PAUL HICKIN, associate director at S&P Global Platts
Energy security concerns are bubbling beneath the surface. While OPEC+ can provide the necessary crude as demand recovers in the near term, there may be a lack of firepower from the rest of the oil producing fraternity further down the line. The recent rise in oil prices could be just what the world needs.
The global physical oil benchmark Dated Brent is hovering in the low $60s/barrel, having risen more than 50 per cent since demand-led optimism over the Covid-19 vaccine rollout back in November. And oil prices could shift higher again once the market shakes off the latest bout of coronavirus jitters.
S&P Global Platts Analytics predicts oil prices will climb above $70/barrel around mid-2021, as improved supply and demand fundamentals starting from May lead to substantial stock draws through to August.
While large oil consuming countries such as India may crank up the volume over their displeasure and many OPEC+ countries may be eager to ditch compliance to their production-cut deal or push to pump more, both consumers and producers alike may want to consider the benefits should oil prices stay in their arguable sweet spot.
While the warning signs over a supply crunch in the coming years are well documented, they have been overshadowed by the pressing needs of consumer economies ravaged by Covid and producer countries crippled by low oil prices. But these very low oil prices along with the energy transition push have accelerated supply concerns.
Many analysts have tried to put huge numbers on the likely shortfall in spending on upstream oil projects in the coming years, signaling that even with higher prices driving investment in new projects, there is a long way to go before this spending starts to plug the gap.
Saying that, there is a strong correlation between the average oil price
and sanctioned non-OPEC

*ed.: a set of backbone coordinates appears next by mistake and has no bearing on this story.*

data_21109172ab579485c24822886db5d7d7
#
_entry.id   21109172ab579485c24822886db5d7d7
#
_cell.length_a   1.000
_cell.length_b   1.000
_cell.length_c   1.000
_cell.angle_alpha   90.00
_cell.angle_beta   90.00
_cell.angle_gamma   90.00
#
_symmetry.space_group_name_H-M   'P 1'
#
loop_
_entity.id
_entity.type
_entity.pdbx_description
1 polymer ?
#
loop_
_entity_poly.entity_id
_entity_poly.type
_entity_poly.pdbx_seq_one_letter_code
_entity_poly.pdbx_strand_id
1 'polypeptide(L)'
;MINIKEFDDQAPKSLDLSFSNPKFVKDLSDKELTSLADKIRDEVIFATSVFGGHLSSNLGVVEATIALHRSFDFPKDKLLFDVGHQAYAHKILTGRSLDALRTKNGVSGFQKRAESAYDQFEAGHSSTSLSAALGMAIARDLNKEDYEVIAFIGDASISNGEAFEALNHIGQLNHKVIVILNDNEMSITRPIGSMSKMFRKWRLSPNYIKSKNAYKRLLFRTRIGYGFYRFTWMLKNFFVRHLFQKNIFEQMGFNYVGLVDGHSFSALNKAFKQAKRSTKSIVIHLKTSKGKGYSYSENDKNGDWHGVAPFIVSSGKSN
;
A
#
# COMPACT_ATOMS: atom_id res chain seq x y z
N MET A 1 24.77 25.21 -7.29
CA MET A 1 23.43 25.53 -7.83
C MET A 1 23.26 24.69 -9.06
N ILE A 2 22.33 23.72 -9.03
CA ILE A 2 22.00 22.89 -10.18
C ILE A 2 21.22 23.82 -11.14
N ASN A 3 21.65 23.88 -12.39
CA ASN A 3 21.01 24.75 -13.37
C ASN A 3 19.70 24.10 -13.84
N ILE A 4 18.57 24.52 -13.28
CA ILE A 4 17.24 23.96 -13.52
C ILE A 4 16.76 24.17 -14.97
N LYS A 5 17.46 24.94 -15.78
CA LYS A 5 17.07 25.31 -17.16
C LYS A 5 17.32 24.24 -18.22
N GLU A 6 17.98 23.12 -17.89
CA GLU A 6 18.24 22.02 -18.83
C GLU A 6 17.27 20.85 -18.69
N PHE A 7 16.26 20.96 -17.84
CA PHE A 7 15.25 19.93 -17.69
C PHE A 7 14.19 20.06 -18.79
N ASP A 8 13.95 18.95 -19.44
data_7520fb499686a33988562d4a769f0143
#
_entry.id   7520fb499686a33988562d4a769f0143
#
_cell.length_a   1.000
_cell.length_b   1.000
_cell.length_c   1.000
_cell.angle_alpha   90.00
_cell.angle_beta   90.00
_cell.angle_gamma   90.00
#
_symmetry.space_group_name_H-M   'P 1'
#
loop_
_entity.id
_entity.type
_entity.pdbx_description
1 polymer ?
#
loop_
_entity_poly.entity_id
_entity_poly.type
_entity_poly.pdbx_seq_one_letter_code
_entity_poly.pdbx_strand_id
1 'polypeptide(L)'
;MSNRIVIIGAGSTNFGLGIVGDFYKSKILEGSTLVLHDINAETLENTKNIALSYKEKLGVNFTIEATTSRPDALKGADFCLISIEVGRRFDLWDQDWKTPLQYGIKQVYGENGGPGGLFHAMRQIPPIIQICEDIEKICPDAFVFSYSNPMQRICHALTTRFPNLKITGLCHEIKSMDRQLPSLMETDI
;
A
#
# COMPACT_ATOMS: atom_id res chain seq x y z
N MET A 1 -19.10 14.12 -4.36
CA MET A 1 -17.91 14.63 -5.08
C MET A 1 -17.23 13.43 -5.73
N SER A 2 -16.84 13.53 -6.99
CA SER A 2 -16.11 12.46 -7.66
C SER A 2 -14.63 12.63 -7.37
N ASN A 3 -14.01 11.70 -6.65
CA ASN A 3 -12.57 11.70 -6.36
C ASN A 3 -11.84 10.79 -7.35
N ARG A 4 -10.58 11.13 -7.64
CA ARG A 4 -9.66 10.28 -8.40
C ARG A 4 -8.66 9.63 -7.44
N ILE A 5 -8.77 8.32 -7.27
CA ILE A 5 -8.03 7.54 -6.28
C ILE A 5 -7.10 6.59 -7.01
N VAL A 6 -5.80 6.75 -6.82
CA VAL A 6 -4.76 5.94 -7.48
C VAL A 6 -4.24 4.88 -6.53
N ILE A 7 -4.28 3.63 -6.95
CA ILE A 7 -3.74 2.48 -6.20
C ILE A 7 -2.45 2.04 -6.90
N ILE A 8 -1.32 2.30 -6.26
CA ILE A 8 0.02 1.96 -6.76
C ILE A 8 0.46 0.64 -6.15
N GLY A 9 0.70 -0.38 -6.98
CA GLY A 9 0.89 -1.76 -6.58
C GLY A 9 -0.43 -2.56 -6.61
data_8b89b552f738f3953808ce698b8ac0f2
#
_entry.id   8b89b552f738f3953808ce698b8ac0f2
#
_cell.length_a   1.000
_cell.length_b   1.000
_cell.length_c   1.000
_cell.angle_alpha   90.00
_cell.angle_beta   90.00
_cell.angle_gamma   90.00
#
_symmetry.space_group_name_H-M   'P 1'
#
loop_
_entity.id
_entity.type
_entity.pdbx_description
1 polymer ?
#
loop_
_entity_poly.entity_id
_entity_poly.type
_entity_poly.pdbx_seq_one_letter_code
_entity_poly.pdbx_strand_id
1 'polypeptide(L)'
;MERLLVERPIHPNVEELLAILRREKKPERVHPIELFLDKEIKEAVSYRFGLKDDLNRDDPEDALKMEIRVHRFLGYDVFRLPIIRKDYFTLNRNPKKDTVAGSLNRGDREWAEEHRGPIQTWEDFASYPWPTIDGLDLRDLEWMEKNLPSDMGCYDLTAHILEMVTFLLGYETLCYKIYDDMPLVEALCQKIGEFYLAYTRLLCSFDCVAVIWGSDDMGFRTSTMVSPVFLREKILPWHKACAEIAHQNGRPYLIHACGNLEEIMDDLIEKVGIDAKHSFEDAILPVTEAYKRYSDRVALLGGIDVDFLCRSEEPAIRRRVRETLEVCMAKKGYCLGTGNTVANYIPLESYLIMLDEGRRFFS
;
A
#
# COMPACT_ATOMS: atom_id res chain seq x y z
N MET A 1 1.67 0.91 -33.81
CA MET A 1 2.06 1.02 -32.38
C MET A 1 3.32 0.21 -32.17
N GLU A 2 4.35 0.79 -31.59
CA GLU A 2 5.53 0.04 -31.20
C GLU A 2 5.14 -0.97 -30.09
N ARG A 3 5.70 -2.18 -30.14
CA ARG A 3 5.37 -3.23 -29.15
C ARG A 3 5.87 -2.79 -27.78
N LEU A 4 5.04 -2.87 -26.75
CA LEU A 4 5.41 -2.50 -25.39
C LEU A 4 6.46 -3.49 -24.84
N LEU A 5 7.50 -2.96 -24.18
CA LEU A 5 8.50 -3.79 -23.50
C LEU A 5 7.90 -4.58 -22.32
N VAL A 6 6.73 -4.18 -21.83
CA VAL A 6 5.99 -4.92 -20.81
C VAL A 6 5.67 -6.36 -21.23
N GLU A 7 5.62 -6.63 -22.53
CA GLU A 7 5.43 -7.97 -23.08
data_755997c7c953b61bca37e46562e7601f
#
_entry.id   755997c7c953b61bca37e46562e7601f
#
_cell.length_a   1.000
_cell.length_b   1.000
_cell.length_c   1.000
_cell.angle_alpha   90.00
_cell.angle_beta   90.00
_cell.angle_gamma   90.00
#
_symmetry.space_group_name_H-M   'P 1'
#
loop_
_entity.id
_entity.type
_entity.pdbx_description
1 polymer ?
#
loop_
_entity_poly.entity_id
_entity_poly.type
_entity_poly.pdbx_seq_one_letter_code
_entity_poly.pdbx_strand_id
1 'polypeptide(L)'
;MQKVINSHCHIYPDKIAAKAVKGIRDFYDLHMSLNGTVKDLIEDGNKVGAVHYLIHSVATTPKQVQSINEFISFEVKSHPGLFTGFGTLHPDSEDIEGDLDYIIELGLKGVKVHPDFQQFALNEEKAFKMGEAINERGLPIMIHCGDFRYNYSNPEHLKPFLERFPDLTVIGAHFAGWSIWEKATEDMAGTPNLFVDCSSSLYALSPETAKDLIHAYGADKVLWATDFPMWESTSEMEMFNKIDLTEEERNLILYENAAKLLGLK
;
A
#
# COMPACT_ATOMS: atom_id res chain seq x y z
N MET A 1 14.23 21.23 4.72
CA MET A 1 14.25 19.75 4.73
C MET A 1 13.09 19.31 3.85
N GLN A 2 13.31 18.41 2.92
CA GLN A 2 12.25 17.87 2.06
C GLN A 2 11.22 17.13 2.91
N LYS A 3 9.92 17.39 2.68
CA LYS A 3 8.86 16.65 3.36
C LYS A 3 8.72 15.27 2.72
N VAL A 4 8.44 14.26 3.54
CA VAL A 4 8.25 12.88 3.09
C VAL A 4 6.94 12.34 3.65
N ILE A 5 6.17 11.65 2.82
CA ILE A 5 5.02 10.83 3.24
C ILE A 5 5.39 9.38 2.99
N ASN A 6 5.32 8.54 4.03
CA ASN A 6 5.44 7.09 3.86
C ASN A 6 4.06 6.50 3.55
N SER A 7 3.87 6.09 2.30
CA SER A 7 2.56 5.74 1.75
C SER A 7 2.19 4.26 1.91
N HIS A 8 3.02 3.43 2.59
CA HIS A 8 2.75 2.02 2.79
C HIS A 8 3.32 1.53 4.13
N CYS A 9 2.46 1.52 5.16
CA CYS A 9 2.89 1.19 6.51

oil projects in recent years. Indeed, there is already evidence of a pick-up in approved oil investments, with some deferred projects in 2020 getting their due.
US oil production, noted over recent years for its stellar shale growth and ability to bring on crude at short notice, is unlikely to return to its pre-Covid peak of 13 million b/d until the middle of the decade, according to Platts Analytics.
But there are glimmers of hope. While many US oil companies are still in a precarious financial position, low well breakevens and positive cash flow this year are stimulating shale output at current prices.
"Sustained oil prices above $60/b could allow oil companies to respect the pledges that they made in their latest investor strategies to maintain capital discipline, return capital to investors, reducing their debt but at the same time increasing their investment," the International Energy Agency’s head of oil markets
division Toril Bosoni said in a recent interview with Platts.
In the meantime, as OPEC+ starts to raise output to meet growing oil demand, the amount of spare capacity in the system begins to dwindle. Platts Analytics sees the amount of crude that can be sustainably produced at short notice halving by September to less than 4 million barrels per day (b/d), with most of that left in the hands of Saudi Arabia.
While global spare capacity has over the past decade averaged close to 2 million b/d, according to Platts Analytics calculations, attacks on Saudi Arabia oil facilities - which appear to have become a more frequent occurrence of late - become a bigger risk factor when oil buffers are reduced.
OPEC+ may finally take a bigger share of the market given weaker competition and increased demand, but an overreliance on the oil producing pact with less spare capacity has its own risks.
Middle East geopolitics are notoriously unpredictable, with recent history marked by Iran sanctions, Libya’s internal political dispute, disruptions at pivotal waterways, such as the Strait of Hormuz and Bab el-Mandeb, and the attack on Saudi Arabia’s Abqaiq oil infrastructure.
While the container ship that got stuck in the Suez Canal rattled supply chains more than oil markets, it should serve as a reminder of how vulnerable chokepoints are for tankers to deliver crude and key oil products – especially when oil balances are thinner.
Energy security comes at a price for both the consumer and the producer, as the former looks to diversify crude streams and the latter tries to ensure better returns. Guaranteed stable supply matched with regular demand is in the interest of all parties. Getting this wrong could prove costly.
London-based Paul Hickin is associate director at S&P Global Platts. Views are his own.
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